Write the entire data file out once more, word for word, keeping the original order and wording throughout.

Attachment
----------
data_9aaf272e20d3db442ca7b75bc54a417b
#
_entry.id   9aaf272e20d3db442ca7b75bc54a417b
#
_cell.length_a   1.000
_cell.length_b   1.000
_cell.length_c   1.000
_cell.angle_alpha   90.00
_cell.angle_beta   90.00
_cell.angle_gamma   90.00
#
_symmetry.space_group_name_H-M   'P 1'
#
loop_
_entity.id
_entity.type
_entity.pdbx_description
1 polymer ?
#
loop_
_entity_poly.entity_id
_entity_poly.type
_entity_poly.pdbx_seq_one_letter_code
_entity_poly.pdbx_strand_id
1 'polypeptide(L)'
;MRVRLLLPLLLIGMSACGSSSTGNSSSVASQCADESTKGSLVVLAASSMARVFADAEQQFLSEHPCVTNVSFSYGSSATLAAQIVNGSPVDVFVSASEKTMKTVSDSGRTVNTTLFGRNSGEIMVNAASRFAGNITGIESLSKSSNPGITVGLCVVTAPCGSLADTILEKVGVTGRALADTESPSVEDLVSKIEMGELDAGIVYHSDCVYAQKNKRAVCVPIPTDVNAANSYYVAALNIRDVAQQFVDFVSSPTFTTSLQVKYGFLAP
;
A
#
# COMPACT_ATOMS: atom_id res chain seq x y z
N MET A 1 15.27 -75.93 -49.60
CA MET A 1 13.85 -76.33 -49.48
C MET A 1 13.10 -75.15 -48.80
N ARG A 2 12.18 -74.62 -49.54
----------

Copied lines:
data_9aaf272e20d3db442ca7b75bc54a417b
#
_entry.id   9aaf272e20d3db442ca7b75bc54a417b
#
_cell.length_a   1.000
_cell.length_b   1.000
_cell.length_c   1.000
_cell.angle_alpha   90.00
_cell.angle_beta   90.00
_cell.angle_gamma   90.00
#
_symmetry.space_group_name_H-M   'P 1'
#
loop_
_entity.id
_entity.type
_entity.pdbx_description
1 polymer ?
#
loop_
_entity_poly.entity_id
_entity_poly.type
_entity_poly.pdbx_seq_one_letter_code
_entity_poly.pdbx_strand_id
1 'polypeptide(L)'
;MRVRLLLPLLLIGMSACGSSSTGNSSSVASQCADESTKGSLVVLAASSMARVFADAEQQFLSEHPCVTNVSFSYGSSATLAAQIVNGSPVDVFVSASEKTMKTVSDSGRTVNTTLFGRNSGEIMVNAASRFAGNITGIESLSKSSNPGITVGLCVVTAPCGSLADTILEKVGVTGRALADTESPSVEDLVSKIEMGELDAGIVYHSDCVYAQKNKRAVCVPIPTDVNAANSYYVAALNIRDVAQQFVDFVSSPTFTTSLQVKYGFLAP
;
A
#
# COMPACT_ATOMS: atom_id res chain seq x y z
N MET A 1 15.27 -75.93 -49.60
CA MET A 1 13.85 -76.33 -49.48
C MET A 1 13.10 -75.15 -48.80
N ARG A 2 12.18 -74.62 -49.54